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From Ralf Hartemink's International
Civic Arms website: "The old arms were granted on November 28, 1956.
The hand (...) was the symbol of the imperial convent of Lindau, which
owned many estates in the Western part of the county. The banner [actually
a Kirchenfahne or gonfanon] (...) is taken from the arms of the
Counts of Montfort, who also held many parts of the county. The waves in
the base of the arms are a symbol for the Bodensee [Constance] lake, on
which the county borders."
Source: Stadler 1964-1972.
Santiago Dotor, 31 Jul 2003
Those new Bavarian flags make an interesting display. I especially like
the heraldic content in them.
Something I picked up through stamp collecting was the fact that during the Allied Occupation of 1945-52, Kreis Lindau was administratively not part of Bavaria. It was included, for some reason, in the French Zone, and formed part of the Land Württemberg-Hohenzollern. As such it used the French-issued stamps of Württemberg (discontinued in 1949, when the federal republic was formed).
In 1952, when Südbaden (French Zone), Württemberg-Hohenzollern (French Zone) and Württemberg-Baden (US Zone) were consolidated into the new state of Baden-Württemberg, Lindau was returned to Bavaria.
This means that from 1945 to ’52 the Kreis Lindau also used the black-over-red Landesfarben of Württemberg-Hohenzollern.
Mike Oettle, 9 Aug 2003
It looks like the area around Lindau today is the only non-Baden-Würtemberger
German coast of the Bodensee. Could it be that by adding Kreis Lindau to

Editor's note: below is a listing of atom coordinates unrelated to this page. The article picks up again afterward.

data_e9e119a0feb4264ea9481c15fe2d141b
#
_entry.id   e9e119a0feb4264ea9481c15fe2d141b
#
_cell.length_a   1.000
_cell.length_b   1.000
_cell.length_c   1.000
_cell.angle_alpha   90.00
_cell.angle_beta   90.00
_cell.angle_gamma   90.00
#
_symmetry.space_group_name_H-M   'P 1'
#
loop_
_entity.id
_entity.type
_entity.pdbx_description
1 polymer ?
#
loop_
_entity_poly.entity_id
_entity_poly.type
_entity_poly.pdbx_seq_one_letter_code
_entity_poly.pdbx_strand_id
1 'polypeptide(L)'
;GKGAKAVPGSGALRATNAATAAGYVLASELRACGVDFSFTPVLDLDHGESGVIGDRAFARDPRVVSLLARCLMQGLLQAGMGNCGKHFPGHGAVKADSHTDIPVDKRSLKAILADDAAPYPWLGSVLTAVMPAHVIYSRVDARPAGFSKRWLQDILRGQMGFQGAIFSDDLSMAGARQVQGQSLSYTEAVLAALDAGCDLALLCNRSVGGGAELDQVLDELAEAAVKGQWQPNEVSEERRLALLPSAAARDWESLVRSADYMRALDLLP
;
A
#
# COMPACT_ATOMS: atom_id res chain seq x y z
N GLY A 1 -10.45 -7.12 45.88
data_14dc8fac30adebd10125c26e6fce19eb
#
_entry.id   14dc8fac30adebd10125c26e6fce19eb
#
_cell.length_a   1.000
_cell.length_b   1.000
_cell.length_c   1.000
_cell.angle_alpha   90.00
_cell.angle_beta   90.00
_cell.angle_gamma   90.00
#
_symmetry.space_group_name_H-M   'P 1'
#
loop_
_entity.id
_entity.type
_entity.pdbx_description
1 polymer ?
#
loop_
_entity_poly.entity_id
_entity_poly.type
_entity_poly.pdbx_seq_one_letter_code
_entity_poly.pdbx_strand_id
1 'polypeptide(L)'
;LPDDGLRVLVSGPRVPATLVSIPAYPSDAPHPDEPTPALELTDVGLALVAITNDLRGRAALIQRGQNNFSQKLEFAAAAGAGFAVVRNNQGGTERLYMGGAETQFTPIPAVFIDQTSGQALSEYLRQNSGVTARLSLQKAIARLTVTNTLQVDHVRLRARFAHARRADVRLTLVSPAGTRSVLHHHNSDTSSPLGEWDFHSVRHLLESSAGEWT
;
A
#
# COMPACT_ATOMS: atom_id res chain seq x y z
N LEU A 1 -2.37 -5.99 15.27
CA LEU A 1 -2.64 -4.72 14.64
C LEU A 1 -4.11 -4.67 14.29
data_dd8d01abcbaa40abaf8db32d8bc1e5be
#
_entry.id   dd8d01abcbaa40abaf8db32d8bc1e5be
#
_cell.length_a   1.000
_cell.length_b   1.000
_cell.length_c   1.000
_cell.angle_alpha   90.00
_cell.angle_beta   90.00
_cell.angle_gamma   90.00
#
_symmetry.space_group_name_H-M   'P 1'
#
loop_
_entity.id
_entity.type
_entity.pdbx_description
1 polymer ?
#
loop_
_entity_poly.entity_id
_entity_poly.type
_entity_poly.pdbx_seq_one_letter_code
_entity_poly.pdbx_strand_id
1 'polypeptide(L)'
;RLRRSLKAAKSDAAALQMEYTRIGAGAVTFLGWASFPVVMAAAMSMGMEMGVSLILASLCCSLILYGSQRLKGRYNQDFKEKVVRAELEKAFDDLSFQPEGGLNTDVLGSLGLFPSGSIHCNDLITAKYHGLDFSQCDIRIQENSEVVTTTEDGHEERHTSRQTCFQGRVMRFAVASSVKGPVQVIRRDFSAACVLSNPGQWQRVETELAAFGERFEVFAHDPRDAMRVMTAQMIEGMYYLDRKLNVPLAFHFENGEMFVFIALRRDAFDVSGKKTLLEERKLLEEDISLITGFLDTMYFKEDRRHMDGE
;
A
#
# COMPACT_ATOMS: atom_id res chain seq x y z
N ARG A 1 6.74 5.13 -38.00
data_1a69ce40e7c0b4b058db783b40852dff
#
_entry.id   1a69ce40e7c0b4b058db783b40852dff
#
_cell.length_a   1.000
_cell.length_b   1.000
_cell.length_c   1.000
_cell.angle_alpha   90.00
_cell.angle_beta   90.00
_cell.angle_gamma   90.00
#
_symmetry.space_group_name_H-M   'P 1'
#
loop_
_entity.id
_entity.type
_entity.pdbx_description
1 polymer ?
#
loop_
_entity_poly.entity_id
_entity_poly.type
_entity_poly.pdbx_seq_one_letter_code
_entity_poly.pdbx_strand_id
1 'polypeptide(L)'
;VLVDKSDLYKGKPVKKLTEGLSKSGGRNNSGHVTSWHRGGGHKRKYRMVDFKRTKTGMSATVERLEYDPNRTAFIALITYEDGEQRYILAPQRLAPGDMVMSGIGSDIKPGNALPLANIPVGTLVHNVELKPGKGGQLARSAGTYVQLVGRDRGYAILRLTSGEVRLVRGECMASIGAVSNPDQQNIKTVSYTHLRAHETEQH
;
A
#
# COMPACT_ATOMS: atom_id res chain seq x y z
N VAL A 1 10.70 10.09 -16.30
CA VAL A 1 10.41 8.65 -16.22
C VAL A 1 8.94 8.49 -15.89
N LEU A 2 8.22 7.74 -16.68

the French zone, all of the German Bodensee coast was brought under the
same, French, jurisdiction?
Peter Hans van den Muijzenberg, 12 Sep 2003
Kreis Lindau was included in the French Zone of Occupation to provide
a land bridge between the French Zones in Germany and Austria.
The exact status of the Kreis between 1945 and 1955 is not clear to me. According to some sources, the area remained a part of Bavaria and formed a "land" of its own within the French zone, according to other sources it had ties to Württemberg-Hohenzollern. Does someone else have a more definitive answer?
Mike's remark brings me to another issue: The official name of the land
formed in the southern part of Baden from 1945 to 1952 is "Land Baden".
Not "Land Südbaden". The term "Südbaden" is occasionally
(and inofficially) used to provide a clearer distinction between this land
and the larger geographical entity that is normally meant when speaking
This page and this one mention this term.
Stefan Schwoon, 15 Sep 2003
Lindau belonged to the French Occupation Zone, but was still considered
part of Bavaria, therefore having a special status. It was never part of
Württemberg-Hohenzollern, and therefore never used the Württemberg-Hohenzollern
flag. Quite the opposite: until the adoption of the Bavarian constitution
(defining, inter alia, the Bavarian flag) on 1st December 1946, the Bavarian
flag was not allowed in the American Occupation Zone, whereas the French
had allowed the use of the Bavarian flag earlier (proclamation of the county
president Groll, 8 May 1946). This led to the weird situation, that the
Bavarian Prime Minister,
Wilhelm Hoegner, was greeted with Bavarian flags during his visit to Lindau, 19 Aug 1946, but he was not entitled to use the flag in his part of Bavaria.
Source: Wilhelm Hoegner (1959) Der schwierige Außenseiter. München (Isar-Verlag), p. 262, 273.
Marcus E.V. Schmöger, 25 Sep 2003
What puzzles me about Lindau's status is a remark on the web
page of the county, which states that the county sent three delegates
to the "Beratende Versammlung" (advisory assembly) of Württemberg
(I suppose that either Württemberg-Hohenzollern or Baden-Württemberg is
Stefan Schwoon, 25 Sep 2003